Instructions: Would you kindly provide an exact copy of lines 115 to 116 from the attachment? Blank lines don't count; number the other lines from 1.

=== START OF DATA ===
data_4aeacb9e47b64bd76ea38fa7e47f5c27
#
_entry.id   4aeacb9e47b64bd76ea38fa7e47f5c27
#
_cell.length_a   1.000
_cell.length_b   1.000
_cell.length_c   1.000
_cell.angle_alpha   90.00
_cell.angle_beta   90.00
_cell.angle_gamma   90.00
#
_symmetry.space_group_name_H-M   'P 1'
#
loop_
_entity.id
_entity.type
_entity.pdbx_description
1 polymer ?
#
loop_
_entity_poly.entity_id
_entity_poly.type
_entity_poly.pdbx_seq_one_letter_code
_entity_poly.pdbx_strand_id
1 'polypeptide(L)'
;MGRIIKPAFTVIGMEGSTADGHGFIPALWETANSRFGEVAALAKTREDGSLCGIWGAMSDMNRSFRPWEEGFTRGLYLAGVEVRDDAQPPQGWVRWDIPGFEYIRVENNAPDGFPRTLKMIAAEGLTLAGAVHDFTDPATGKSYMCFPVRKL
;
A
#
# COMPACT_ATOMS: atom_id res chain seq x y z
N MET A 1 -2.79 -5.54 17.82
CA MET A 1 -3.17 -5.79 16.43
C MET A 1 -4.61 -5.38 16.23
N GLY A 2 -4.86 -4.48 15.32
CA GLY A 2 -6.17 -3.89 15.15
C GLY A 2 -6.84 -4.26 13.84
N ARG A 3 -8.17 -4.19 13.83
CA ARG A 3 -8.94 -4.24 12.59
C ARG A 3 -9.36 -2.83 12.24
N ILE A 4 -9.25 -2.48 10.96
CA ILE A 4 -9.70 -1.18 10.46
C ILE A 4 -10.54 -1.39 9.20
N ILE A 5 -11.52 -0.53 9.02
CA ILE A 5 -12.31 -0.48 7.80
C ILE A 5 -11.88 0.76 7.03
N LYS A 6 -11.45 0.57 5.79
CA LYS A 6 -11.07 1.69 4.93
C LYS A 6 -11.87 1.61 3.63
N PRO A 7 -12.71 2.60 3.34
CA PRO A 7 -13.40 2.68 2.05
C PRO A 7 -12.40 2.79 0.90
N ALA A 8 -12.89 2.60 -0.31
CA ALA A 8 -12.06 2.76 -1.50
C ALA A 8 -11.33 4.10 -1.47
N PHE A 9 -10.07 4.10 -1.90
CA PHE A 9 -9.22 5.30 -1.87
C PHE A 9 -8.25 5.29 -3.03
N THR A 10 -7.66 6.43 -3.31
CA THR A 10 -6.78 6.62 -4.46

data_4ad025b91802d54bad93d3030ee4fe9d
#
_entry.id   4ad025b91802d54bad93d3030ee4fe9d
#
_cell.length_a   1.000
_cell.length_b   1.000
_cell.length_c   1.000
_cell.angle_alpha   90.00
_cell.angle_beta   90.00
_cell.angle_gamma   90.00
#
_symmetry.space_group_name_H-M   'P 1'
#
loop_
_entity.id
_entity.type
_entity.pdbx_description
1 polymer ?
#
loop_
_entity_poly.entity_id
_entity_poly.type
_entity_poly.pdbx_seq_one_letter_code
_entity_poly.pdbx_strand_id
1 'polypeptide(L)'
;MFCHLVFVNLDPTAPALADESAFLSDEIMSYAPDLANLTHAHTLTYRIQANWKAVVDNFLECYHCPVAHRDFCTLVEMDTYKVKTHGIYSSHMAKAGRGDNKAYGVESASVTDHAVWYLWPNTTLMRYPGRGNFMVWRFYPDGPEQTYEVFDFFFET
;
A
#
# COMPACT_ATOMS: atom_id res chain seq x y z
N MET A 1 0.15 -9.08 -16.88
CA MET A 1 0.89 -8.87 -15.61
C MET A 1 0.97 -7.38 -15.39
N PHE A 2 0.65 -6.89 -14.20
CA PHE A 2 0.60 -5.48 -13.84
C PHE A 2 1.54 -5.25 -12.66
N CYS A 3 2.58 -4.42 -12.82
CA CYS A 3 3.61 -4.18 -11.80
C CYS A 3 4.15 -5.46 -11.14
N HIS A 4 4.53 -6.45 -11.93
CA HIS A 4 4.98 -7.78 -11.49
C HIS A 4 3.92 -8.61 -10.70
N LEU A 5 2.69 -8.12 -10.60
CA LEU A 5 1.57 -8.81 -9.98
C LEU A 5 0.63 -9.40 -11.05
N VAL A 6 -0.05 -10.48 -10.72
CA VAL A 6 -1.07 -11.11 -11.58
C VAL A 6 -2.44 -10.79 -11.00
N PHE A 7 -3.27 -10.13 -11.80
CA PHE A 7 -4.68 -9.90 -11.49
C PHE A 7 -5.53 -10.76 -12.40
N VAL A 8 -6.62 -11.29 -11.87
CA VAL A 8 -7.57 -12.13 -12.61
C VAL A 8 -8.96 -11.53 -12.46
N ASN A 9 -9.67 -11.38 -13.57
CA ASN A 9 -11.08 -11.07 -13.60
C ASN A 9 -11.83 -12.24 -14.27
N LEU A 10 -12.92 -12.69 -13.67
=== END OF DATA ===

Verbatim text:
CA ASN A 9 -11.08 -11.07 -13.60
C ASN A 9 -11.83 -12.24 -14.27